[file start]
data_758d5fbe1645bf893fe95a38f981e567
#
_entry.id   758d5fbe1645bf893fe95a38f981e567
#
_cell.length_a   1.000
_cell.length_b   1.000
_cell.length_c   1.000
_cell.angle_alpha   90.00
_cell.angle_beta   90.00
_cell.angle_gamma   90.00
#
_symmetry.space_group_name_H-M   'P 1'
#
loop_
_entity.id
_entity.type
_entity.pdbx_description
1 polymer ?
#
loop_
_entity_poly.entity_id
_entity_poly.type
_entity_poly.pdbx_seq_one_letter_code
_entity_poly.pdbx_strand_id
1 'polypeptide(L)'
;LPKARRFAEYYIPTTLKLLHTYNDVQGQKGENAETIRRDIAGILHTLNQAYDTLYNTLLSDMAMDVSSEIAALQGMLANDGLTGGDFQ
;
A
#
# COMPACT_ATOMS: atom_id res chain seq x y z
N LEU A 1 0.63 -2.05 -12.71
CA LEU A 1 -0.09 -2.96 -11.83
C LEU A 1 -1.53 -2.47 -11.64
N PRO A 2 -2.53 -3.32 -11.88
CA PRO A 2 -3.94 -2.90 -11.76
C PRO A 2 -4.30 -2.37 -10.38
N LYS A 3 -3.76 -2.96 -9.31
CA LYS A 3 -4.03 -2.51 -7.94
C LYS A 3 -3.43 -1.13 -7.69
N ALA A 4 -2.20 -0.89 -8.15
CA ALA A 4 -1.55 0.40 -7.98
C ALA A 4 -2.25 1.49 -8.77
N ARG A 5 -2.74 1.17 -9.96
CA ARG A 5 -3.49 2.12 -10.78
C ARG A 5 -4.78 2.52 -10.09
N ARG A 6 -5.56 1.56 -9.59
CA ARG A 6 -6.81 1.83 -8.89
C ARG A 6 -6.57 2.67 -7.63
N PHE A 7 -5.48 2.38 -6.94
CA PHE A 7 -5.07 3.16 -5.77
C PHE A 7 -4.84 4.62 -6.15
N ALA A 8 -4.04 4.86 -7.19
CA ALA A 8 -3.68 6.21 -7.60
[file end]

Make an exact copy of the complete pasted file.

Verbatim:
data_758d5fbe1645bf893fe95a38f981e567
#
_entry.id   758d5fbe1645bf893fe95a38f981e567
#
_cell.length_a   1.000
_cell.length_b   1.000
_cell.length_c   1.000
_cell.angle_alpha   90.00
_cell.angle_beta   90.00
_cell.angle_gamma   90.00
#
_symmetry.space_group_name_H-M   'P 1'
#
loop_
_entity.id
_entity.type
_entity.pdbx_description
1 polymer ?
#
loop_
_entity_poly.entity_id
_entity_poly.type
_entity_poly.pdbx_seq_one_letter_code
_entity_poly.pdbx_strand_id
1 'polypeptide(L)'
;LPKARRFAEYYIPTTLKLLHTYNDVQGQKGENAETIRRDIAGILHTLNQAYDTLYNTLLSDMAMDVSSEIAALQGMLANDGLTGGDFQ
;
A
#
# COMPACT_ATOMS: atom_id res chain seq x y z
N LEU A 1 0.63 -2.05 -12.71
CA LEU A 1 -0.09 -2.96 -11.83
C LEU A 1 -1.53 -2.47 -11.64
N PRO A 2 -2.53 -3.32 -11.88
CA PRO A 2 -3.94 -2.90 -11.76
C PRO A 2 -4.30 -2.37 -10.38
N LYS A 3 -3.76 -2.96 -9.31
CA LYS A 3 -4.03 -2.51 -7.94
C LYS A 3 -3.43 -1.13 -7.69
N ALA A 4 -2.20 -0.89 -8.15
CA ALA A 4 -1.55 0.40 -7.98
C ALA A 4 -2.25 1.49 -8.77
N ARG A 5 -2.74 1.17 -9.96
CA ARG A 5 -3.49 2.12 -10.78
C ARG A 5 -4.78 2.52 -10.09
N ARG A 6 -5.56 1.56 -9.59
CA ARG A 6 -6.81 1.83 -8.89
C ARG A 6 -6.57 2.67 -7.63
N PHE A 7 -5.48 2.38 -6.94
CA PHE A 7 -5.07 3.16 -5.77
C PHE A 7 -4.84 4.62 -6.15
N ALA A 8 -4.04 4.86 -7.19
CA ALA A 8 -3.68 6.21 -7.60